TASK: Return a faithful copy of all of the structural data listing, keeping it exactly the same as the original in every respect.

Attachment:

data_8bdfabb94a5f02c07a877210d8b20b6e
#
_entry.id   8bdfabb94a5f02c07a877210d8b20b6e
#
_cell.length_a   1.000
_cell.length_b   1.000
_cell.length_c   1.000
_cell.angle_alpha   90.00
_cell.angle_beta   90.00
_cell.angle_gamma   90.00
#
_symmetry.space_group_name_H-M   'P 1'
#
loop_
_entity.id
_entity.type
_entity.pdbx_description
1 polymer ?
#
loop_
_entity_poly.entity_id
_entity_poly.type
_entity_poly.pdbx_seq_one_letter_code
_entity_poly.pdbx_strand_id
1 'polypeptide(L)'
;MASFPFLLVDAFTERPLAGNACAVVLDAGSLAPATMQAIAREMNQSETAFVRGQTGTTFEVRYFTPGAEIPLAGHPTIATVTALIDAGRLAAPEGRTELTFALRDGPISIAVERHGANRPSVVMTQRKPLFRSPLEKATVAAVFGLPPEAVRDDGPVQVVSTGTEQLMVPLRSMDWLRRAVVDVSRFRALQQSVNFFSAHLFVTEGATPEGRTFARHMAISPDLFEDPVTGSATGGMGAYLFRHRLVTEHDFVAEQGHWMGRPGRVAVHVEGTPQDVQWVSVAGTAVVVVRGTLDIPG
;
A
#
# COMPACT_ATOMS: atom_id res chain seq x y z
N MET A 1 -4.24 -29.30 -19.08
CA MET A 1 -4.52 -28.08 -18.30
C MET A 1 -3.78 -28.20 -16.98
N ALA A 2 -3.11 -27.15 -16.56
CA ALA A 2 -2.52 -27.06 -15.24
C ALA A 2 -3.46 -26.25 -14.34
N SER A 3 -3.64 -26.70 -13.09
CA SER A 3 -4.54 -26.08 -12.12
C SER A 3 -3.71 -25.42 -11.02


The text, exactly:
data_8bdfabb94a5f02c07a877210d8b20b6e
#
_entry.id   8bdfabb94a5f02c07a877210d8b20b6e
#
_cell.length_a   1.000
_cell.length_b   1.000
_cell.length_c   1.000
_cell.angle_alpha   90.00
_cell.angle_beta   90.00
_cell.angle_gamma   90.00
#
_symmetry.space_group_name_H-M   'P 1'
#
loop_
_entity.id
_entity.type
_entity.pdbx_description
1 polymer ?
#
loop_
_entity_poly.entity_id
_entity_poly.type
_entity_poly.pdbx_seq_one_letter_code
_entity_poly.pdbx_strand_id
1 'polypeptide(L)'
;MASFPFLLVDAFTERPLAGNACAVVLDAGSLAPATMQAIAREMNQSETAFVRGQTGTTFEVRYFTPGAEIPLAGHPTIATVTALIDAGRLAAPEGRTELTFALRDGPISIAVERHGANRPSVVMTQRKPLFRSPLEKATVAAVFGLPPEAVRDDGPVQVVSTGTEQLMVPLRSMDWLRRAVVDVSRFRALQQSVNFFSAHLFVTEGATPEGRTFARHMAISPDLFEDPVTGSATGGMGAYLFRHRLVTEHDFVAEQGHWMGRPGRVAVHVEGTPQDVQWVSVAGTAVVVVRGTLDIPG
;
A
#
# COMPACT_ATOMS: atom_id res chain seq x y z
N MET A 1 -4.24 -29.30 -19.08
CA MET A 1 -4.52 -28.08 -18.30
C MET A 1 -3.78 -28.20 -16.98
N ALA A 2 -3.11 -27.15 -16.56
CA ALA A 2 -2.52 -27.06 -15.24
C ALA A 2 -3.46 -26.25 -14.34
N SER A 3 -3.64 -26.70 -13.09
CA SER A 3 -4.54 -26.08 -12.12
C SER A 3 -3.71 -25.42 -11.02